The orange juice market is facing challenges primarily because of problems in Florida. The state is second only to Brazil in global orange juice production. Historically, Florida has produced more than 70 percent of the United States’ supply of citrus. In most seasons, more than 90 percent of America’s orange juice is made from Florida oranges.

Unfortunately. according to the United States Department of Agriculture, Florida is now producing the lowest amount of oranges since the 1940s. On average, the state ships out over 240 million 90-pound boxes of the fruit each year but in 2022 Florida is estimated to yield about 44.5 million boxes. This production would yield the smallest harvest since the 1944-45 season when 42.23 million boxes were produced.

It’s really a simple supply and demand problem. There’s renewed demand for O.J. just as the supply of juice oranges are falling. The industry in Florida has been hit hard by Citrus greening, a hot real estate market and other challenges which are creating the struggles.

Citrus greening, a bacterial infection caused by insects, has become a problem in Florida. Also called Huanglongbing, the disease spreads quickly, resulting in unsellable citrus. Infected trees produce small, bitter fruit that never ripens and develops unappetizing lesions. The fruit from an infected tree seldom makes it to market plus it causes the tree to drop leaves and sometimes die. The state has been aggressively trying to fight the disease but to little avail. Meanwhile, scientists have been attempting to find some kind of cure for citrus greening disease but have not yet succeeded.

Along with citrus greening disease, growers have struggled against residential and commercial development, foreign imports and hurricane impacts. Florida has turned in a real estate hot spot and some farmers have found that the land their trees are on is worth more than the business of growing oranges. The overall amount of orange trees being harvested in Florida has dropped in recent years. In 2006, there were over 36 million Valencia orange trees in the state but today there are only about 30 million trees.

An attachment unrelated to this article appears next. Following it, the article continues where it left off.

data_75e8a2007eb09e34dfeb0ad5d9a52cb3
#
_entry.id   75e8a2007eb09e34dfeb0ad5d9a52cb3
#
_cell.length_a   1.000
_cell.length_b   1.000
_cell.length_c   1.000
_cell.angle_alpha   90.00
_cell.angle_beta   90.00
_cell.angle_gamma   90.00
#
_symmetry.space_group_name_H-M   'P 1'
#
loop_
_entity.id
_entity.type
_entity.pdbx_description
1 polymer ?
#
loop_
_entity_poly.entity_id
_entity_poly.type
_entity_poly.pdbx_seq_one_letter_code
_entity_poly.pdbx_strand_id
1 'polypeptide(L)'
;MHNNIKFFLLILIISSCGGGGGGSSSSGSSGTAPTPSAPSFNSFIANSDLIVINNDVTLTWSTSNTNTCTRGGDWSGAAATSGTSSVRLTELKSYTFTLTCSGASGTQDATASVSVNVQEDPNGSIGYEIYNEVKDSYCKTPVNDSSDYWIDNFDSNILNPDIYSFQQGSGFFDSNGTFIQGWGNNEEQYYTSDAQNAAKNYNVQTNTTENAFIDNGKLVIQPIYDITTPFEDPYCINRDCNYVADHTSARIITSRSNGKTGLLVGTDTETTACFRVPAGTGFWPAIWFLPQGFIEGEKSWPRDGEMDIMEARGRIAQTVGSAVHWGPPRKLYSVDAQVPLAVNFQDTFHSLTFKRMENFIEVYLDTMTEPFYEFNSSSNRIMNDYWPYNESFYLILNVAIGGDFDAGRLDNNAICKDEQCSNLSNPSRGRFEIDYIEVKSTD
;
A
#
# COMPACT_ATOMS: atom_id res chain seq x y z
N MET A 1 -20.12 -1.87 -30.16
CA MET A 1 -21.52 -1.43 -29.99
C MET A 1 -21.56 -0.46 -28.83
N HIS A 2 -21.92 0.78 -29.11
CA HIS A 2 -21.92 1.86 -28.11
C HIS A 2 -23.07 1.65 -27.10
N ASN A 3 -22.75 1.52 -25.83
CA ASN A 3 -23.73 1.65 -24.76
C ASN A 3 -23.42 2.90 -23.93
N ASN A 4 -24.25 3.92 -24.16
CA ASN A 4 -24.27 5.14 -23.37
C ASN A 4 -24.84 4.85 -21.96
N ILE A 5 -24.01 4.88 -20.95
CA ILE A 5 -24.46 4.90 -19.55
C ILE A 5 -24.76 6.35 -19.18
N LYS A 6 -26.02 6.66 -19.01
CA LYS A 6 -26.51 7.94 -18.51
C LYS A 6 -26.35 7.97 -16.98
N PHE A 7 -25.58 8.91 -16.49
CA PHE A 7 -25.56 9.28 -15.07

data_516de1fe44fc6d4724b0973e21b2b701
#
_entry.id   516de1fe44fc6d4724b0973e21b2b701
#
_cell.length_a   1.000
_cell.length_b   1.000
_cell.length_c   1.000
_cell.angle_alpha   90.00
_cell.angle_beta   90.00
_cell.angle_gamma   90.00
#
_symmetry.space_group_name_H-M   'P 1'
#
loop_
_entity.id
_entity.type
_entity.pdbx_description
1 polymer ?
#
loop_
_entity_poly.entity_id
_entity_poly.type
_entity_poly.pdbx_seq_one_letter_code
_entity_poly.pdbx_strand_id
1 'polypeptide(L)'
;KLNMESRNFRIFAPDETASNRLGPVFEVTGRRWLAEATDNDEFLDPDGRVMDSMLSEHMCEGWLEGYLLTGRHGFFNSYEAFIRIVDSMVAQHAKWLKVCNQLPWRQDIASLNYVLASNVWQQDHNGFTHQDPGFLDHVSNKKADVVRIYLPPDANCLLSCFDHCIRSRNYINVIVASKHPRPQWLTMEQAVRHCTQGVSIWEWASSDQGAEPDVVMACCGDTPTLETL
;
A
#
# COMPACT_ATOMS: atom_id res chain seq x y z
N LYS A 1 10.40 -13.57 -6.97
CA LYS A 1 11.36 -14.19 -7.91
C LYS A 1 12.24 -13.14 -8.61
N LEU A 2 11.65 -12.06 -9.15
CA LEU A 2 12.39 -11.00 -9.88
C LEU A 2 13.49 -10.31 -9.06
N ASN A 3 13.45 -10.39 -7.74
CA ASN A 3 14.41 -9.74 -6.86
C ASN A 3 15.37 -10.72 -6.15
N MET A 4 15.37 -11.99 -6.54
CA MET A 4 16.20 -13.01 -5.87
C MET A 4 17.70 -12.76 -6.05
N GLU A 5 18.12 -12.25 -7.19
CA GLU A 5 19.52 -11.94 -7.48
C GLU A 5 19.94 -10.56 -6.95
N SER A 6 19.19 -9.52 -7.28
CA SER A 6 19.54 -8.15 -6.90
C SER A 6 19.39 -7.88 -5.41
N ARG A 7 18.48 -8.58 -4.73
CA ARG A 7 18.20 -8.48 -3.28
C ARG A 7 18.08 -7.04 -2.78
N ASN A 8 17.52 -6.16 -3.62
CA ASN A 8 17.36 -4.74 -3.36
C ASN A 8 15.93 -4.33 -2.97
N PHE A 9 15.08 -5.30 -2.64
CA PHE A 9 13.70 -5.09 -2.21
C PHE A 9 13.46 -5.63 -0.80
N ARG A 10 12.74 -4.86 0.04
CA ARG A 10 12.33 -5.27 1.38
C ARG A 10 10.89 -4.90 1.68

Bad Timing

Prior to the pandemic, U.S. demand for orange juice had been down for nearly 20 years. Things started to change in 2020 as the United States’ sales of 100 percent non-concentrated juices increased to $5.5 billion from $5 billion the previous year. Having the renewed demand come at a time when Florida is facing so many supply problems is a case of bad timing for the industry.

Some consumers wonder if California oranges can fill the need and prevent an expected spike in orange juice prices. The real problem for the price of juice is that California oranges can’t fill the void. Oranges grown in Florida are sweeter and juicier than their California counterparts and so they are responsible for most of the country’s orange juice. In fact, nearly 87 percent of Florida oranges are processed into canned, chilled or frozen concentrated juices. California oranges are used more for eating and culinary purposes as they maintain freshness longer due to their thicker peels. If the USDA estimates hold true then Florida’s reign as the country’s leading orange producer would end and that title would go to California.

Helpful Resources:

USDA’s Citrus Reports and Forecasts

About Huanglongbing (HLB or Citrus Greening)

Map of Florida Citrus Growers